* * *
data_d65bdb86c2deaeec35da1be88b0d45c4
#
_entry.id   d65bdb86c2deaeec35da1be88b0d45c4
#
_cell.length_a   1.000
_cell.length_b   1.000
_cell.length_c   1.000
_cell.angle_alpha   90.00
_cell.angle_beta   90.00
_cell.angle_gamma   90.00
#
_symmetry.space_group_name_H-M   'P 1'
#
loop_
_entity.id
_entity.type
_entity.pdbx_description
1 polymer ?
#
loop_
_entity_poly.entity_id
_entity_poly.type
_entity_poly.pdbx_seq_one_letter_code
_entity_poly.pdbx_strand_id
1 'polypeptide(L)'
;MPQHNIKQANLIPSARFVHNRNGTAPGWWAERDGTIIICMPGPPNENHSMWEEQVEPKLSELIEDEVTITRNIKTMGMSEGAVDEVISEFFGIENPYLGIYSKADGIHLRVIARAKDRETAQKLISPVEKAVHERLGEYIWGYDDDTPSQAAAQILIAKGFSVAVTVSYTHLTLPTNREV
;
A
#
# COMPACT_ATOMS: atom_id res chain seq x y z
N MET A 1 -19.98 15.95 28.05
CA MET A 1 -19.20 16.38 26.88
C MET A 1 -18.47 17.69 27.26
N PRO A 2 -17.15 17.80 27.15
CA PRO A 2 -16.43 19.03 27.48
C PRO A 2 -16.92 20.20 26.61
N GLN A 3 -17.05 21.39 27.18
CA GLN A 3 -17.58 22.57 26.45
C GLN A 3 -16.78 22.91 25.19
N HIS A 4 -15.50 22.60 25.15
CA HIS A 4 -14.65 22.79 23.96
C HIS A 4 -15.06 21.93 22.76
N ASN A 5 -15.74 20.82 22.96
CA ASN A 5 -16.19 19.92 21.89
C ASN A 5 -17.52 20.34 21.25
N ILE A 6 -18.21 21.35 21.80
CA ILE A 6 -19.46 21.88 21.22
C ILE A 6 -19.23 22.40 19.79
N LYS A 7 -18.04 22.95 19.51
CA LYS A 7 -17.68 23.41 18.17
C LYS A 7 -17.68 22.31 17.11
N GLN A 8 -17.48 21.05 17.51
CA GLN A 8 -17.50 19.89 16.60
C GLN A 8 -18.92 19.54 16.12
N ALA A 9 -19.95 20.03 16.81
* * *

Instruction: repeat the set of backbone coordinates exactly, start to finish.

data_d65bdb86c2deaeec35da1be88b0d45c4
#
_entry.id   d65bdb86c2deaeec35da1be88b0d45c4
#
_cell.length_a   1.000
_cell.length_b   1.000
_cell.length_c   1.000
_cell.angle_alpha   90.00
_cell.angle_beta   90.00
_cell.angle_gamma   90.00
#
_symmetry.space_group_name_H-M   'P 1'
#
loop_
_entity.id
_entity.type
_entity.pdbx_description
1 polymer ?
#
loop_
_entity_poly.entity_id
_entity_poly.type
_entity_poly.pdbx_seq_one_letter_code
_entity_poly.pdbx_strand_id
1 'polypeptide(L)'
;MPQHNIKQANLIPSARFVHNRNGTAPGWWAERDGTIIICMPGPPNENHSMWEEQVEPKLSELIEDEVTITRNIKTMGMSEGAVDEVISEFFGIENPYLGIYSKADGIHLRVIARAKDRETAQKLISPVEKAVHERLGEYIWGYDDDTPSQAAAQILIAKGFSVAVTVSYTHLTLPTNREV
;
A
#
# COMPACT_ATOMS: atom_id res chain seq x y z
N MET A 1 -19.98 15.95 28.05
CA MET A 1 -19.20 16.38 26.88
C MET A 1 -18.47 17.69 27.26
N PRO A 2 -17.15 17.80 27.15
CA PRO A 2 -16.43 19.03 27.48
C PRO A 2 -16.92 20.20 26.61
N GLN A 3 -17.05 21.39 27.18
CA GLN A 3 -17.58 22.57 26.45
C GLN A 3 -16.78 22.91 25.19
N HIS A 4 -15.50 22.60 25.15
CA HIS A 4 -14.65 22.79 23.96
C HIS A 4 -15.06 21.93 22.76
N ASN A 5 -15.74 20.82 22.96
CA ASN A 5 -16.19 19.92 21.89
C ASN A 5 -17.52 20.34 21.25
N ILE A 6 -18.21 21.35 21.80
CA ILE A 6 -19.46 21.88 21.22
C ILE A 6 -19.23 22.40 19.79
N LYS A 7 -18.04 22.95 19.51
CA LYS A 7 -17.68 23.41 18.17
C LYS A 7 -17.68 22.31 17.11
N GLN A 8 -17.48 21.05 17.51
CA GLN A 8 -17.50 19.89 16.60
C GLN A 8 -18.92 19.54 16.12
N ALA A 9 -19.95 20.03 16.81